I've found bike shops to have dedicated cyclists who will always give you time and offer their opinion. Sure, it's never cheap and labor seems to cost a lot, but it's worth it. They can't compete with online bike shops prices, but you get face to face opinions in the shop and lots of good help. Sometimes they will throw in a part or two just to be cool. Sometimes they will fix something that you didn't even know was broken. And, the quality of service is always impressive. Even wrapping cork is an art form to these guys.

So, my point is not to expect great service. Sometimes they forget to order something, sometimes they forget to take messages, they're not the best business men in the world. But, the LBS is an invaluable resource that we need to support. This is where the biking community starts and this is where we get our advice, expertise, last minute help, borrow tools on the way to a ride.

So, support your LBS but don't be snooty with your expectations.
Get the parts yourselfmr_spin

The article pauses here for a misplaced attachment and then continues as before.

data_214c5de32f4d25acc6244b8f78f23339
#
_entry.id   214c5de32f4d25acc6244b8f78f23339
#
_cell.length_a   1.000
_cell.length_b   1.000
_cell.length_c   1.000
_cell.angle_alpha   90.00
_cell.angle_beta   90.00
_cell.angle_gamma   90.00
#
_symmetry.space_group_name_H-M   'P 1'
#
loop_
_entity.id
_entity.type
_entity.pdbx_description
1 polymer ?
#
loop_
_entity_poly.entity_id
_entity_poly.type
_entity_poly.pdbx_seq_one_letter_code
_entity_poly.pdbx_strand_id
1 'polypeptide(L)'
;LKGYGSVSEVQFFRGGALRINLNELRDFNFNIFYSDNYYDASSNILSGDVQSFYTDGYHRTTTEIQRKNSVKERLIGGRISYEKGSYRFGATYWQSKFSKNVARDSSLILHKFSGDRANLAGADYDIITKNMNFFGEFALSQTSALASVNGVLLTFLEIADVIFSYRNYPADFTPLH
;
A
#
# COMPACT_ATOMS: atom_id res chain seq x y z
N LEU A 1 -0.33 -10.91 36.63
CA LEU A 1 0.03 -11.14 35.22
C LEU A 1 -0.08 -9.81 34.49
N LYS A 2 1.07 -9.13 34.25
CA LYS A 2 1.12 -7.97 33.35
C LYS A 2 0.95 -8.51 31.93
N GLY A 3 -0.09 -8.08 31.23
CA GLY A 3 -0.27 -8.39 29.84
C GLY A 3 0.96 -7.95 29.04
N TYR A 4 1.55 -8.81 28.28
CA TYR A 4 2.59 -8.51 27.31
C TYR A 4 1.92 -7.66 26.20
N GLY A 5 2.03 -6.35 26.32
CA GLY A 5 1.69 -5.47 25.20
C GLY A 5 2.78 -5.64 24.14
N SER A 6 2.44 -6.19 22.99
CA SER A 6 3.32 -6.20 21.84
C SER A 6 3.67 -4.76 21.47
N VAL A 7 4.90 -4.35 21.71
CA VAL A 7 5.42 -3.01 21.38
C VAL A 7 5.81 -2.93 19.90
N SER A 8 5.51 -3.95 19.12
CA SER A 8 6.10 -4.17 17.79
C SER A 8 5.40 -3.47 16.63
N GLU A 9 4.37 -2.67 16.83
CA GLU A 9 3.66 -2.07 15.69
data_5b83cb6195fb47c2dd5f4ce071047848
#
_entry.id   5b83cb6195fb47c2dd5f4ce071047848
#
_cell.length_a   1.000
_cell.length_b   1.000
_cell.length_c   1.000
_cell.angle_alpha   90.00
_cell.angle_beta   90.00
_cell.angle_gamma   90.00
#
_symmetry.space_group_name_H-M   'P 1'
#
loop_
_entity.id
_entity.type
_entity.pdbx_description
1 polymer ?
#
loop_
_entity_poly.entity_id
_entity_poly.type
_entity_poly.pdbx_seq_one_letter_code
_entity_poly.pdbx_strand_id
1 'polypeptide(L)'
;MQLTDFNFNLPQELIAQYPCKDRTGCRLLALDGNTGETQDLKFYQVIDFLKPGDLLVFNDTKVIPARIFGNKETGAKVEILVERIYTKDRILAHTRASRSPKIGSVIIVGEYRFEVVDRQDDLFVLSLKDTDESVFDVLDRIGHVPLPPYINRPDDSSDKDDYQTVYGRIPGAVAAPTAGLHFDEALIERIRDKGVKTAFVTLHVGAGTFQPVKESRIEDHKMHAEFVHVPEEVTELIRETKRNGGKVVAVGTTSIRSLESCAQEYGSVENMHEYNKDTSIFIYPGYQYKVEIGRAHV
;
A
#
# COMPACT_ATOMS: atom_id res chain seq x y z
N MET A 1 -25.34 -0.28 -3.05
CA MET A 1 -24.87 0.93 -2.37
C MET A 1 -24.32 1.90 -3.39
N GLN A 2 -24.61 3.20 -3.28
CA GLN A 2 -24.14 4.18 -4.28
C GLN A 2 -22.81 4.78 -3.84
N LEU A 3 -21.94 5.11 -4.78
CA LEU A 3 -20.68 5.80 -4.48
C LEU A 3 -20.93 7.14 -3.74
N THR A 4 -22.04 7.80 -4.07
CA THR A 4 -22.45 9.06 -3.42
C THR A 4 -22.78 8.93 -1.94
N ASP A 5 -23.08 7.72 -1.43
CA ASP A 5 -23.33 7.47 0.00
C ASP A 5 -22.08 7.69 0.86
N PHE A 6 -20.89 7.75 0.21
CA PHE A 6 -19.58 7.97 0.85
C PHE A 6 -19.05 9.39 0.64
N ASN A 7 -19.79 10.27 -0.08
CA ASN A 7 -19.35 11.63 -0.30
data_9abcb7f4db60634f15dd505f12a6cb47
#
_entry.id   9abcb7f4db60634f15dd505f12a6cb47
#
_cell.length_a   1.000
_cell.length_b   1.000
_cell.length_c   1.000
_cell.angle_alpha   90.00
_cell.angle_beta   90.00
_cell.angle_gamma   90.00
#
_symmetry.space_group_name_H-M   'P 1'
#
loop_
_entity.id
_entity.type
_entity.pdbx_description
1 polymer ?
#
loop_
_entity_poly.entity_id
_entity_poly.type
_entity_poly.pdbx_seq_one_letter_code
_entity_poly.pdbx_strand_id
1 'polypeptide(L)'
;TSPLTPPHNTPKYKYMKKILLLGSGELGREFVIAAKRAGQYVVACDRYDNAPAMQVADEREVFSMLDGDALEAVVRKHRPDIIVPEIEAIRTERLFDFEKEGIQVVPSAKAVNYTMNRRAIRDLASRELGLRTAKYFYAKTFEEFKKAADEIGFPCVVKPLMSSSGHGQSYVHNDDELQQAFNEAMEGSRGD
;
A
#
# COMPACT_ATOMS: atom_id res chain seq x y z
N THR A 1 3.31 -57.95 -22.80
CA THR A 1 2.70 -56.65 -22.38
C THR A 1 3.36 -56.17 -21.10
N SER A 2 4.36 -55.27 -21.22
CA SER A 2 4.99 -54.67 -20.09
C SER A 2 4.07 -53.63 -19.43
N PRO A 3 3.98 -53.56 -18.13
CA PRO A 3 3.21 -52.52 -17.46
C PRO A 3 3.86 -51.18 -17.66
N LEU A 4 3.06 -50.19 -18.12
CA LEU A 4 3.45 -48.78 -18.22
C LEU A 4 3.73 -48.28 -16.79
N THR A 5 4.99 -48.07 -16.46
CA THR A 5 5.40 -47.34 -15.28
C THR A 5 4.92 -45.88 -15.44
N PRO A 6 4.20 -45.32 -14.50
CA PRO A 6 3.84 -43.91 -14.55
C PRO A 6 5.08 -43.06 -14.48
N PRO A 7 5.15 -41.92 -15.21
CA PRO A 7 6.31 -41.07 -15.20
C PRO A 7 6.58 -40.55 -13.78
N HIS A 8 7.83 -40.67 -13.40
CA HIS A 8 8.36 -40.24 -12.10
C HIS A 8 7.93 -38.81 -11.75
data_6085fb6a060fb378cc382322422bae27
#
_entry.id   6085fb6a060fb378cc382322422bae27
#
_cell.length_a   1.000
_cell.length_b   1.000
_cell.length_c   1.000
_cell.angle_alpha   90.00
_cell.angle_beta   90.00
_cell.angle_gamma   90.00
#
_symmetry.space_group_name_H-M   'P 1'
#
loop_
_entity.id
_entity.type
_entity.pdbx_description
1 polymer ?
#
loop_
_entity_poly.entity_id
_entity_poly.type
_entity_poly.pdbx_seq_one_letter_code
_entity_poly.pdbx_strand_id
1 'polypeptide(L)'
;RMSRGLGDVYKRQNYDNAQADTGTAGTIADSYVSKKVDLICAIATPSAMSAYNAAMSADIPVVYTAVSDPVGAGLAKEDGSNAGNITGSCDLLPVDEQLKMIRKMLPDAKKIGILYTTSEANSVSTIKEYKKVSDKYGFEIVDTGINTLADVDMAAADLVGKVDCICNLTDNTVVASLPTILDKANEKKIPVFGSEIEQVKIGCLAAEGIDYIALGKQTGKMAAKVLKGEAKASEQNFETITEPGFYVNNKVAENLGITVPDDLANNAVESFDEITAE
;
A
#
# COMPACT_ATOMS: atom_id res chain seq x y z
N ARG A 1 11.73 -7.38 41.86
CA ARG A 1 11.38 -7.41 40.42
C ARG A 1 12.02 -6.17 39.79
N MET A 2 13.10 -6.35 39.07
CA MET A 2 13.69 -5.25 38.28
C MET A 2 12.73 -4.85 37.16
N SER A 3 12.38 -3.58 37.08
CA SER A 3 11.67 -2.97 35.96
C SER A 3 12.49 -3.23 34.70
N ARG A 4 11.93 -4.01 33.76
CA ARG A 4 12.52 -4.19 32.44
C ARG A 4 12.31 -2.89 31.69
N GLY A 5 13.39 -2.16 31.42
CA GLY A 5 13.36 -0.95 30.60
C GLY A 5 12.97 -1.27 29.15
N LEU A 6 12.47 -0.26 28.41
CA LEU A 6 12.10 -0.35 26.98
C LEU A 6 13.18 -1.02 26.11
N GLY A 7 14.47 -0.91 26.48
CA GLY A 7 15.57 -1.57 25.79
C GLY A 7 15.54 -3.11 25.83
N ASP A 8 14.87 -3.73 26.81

Aug 16, 2001 9:55 AM
If they bother to tell you they don't have a part, go get it yourself. I've found that if they have to order anything, it takes forever if it comes in at all.

There are a lot of shops around my area, some within blocks of each other. But one shop does the best work, so all my bikes go there. I've bought $4000 bikes there, so they know me. But still, it pisses me off when they call me up and tell me they don't have an easily found part, like a bottom bracket. Why can't they just go to the shop three blocks away and get it? Pay the normal price, add their usual markup--I'm fine with that, because that would be great service. Instead, I have to go get it and bring it in, and then make sure they don't charge me for it in the end.